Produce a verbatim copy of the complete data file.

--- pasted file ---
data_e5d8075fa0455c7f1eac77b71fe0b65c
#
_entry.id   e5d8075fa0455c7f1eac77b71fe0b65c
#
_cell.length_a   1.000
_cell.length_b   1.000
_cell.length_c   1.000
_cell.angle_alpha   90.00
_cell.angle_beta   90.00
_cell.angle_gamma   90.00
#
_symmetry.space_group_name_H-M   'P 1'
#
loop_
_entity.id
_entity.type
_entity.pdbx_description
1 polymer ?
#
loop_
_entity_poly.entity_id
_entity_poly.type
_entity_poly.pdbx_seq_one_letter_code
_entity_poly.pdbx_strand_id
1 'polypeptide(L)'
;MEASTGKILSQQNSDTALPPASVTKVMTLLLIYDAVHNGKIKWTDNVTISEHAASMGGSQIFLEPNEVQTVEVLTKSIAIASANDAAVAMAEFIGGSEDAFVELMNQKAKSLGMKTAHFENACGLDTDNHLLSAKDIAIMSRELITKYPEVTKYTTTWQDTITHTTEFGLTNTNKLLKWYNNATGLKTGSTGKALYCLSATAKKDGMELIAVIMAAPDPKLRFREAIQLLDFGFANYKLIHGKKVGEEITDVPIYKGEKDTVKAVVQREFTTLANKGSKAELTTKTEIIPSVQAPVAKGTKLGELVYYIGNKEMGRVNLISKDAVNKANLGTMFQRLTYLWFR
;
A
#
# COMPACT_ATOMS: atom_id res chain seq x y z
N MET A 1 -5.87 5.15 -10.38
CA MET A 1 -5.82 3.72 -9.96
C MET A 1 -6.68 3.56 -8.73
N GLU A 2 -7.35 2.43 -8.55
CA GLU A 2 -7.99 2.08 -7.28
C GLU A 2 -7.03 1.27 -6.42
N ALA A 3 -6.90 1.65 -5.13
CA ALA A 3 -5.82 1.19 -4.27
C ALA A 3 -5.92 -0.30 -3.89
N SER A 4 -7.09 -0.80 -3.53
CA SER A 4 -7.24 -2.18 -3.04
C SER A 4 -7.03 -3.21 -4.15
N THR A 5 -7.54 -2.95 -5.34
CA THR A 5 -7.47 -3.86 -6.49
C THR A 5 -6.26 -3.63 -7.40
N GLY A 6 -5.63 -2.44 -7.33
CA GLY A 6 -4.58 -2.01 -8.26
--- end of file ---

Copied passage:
data_e5d8075fa0455c7f1eac77b71fe0b65c
#
_entry.id   e5d8075fa0455c7f1eac77b71fe0b65c
#
_cell.length_a   1.000
_cell.length_b   1.000
_cell.length_c   1.000
_cell.angle_alpha   90.00
_cell.angle_beta   90.00
_cell.angle_gamma   90.00
#
_symmetry.space_group_name_H-M   'P 1'
#
loop_
_entity.id
_entity.type
_entity.pdbx_description
1 polymer ?
#
loop_
_entity_poly.entity_id
_entity_poly.type
_entity_poly.pdbx_seq_one_letter_code
_entity_poly.pdbx_strand_id
1 'polypeptide(L)'
;MEASTGKILSQQNSDTALPPASVTKVMTLLLIYDAVHNGKIKWTDNVTISEHAASMGGSQIFLEPNEVQTVEVLTKSIAIASANDAAVAMAEFIGGSEDAFVELMNQKAKSLGMKTAHFENACGLDTDNHLLSAKDIAIMSRELITKYPEVTKYTTTWQDTITHTTEFGLTNTNKLLKWYNNATGLKTGSTGKALYCLSATAKKDGMELIAVIMAAPDPKLRFREAIQLLDFGFANYKLIHGKKVGEEITDVPIYKGEKDTVKAVVQREFTTLANKGSKAELTTKTEIIPSVQAPVAKGTKLGELVYYIGNKEMGRVNLISKDAVNKANLGTMFQRLTYLWFR
;
A
#
# COMPACT_ATOMS: atom_id res chain seq x y z
N MET A 1 -5.87 5.15 -10.38
CA MET A 1 -5.82 3.72 -9.96
C MET A 1 -6.68 3.56 -8.73
N GLU A 2 -7.35 2.43 -8.55
CA GLU A 2 -7.99 2.08 -7.28
C GLU A 2 -7.03 1.27 -6.42
N ALA A 3 -6.90 1.65 -5.13
CA ALA A 3 -5.82 1.19 -4.27
C ALA A 3 -5.92 -0.30 -3.89
N SER A 4 -7.09 -0.80 -3.53
CA SER A 4 -7.24 -2.18 -3.04
C SER A 4 -7.03 -3.21 -4.15
N THR A 5 -7.54 -2.95 -5.34
CA THR A 5 -7.47 -3.86 -6.49
C THR A 5 -6.26 -3.63 -7.40
N GLY A 6 -5.63 -2.44 -7.33
CA GLY A 6 -4.58 -2.01 -8.26